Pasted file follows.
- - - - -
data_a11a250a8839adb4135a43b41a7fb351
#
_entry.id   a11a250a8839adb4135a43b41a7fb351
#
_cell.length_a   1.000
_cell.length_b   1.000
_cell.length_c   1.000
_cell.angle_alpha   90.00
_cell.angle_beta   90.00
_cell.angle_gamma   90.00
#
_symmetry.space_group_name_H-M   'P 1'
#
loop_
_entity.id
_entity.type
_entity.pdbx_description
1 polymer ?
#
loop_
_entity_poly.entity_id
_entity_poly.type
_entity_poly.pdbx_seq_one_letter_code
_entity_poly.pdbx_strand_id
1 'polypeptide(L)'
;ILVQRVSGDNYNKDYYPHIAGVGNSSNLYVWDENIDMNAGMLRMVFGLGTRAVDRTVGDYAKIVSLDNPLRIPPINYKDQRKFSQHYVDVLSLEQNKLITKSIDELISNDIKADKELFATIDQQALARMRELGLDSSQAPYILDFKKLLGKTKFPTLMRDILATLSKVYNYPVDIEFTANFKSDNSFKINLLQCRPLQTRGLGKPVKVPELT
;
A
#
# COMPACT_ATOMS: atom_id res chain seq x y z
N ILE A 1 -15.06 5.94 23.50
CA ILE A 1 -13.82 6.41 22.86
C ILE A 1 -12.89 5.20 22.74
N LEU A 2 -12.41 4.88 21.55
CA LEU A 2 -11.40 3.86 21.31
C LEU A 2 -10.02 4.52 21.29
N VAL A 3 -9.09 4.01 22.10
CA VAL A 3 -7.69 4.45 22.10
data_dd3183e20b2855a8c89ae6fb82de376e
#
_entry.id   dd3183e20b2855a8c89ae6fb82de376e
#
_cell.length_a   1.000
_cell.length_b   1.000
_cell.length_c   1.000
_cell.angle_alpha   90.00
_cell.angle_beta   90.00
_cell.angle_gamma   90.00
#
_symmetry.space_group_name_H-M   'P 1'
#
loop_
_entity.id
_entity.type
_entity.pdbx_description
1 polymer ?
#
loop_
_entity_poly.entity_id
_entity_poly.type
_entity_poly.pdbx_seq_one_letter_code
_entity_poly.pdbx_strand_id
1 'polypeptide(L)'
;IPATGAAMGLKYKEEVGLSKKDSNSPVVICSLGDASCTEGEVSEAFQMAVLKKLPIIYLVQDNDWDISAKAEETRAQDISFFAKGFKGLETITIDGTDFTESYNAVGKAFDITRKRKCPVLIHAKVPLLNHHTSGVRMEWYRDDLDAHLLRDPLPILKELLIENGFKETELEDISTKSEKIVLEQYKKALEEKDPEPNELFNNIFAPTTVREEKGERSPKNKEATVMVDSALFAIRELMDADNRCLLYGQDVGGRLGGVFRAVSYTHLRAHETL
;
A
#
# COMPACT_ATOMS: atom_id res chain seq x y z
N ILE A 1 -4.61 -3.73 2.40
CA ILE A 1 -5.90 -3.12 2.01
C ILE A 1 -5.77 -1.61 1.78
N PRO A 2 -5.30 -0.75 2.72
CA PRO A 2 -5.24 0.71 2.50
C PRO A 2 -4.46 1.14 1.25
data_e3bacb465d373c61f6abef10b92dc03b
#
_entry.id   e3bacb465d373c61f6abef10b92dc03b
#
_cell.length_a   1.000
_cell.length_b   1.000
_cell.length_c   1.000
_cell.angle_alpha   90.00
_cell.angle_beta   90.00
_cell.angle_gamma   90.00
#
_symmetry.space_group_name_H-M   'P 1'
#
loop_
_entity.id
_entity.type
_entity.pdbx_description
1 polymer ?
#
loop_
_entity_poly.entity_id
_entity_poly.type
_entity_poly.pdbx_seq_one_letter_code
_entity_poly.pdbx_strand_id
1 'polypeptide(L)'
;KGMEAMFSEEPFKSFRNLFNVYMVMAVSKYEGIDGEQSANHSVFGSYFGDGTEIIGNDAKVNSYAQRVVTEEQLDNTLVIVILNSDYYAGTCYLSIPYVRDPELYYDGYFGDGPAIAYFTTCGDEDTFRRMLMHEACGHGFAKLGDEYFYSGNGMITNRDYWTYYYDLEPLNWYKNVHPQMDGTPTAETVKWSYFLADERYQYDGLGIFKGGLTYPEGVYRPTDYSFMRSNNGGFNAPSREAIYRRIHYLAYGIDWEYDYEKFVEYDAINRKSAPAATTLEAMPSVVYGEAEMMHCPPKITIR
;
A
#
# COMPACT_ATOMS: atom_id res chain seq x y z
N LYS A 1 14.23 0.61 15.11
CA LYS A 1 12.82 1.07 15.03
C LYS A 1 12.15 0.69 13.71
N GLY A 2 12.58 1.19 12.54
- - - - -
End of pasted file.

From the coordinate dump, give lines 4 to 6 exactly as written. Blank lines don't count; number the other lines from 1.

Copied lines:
#
_cell.length_a   1.000
_cell.length_b   1.000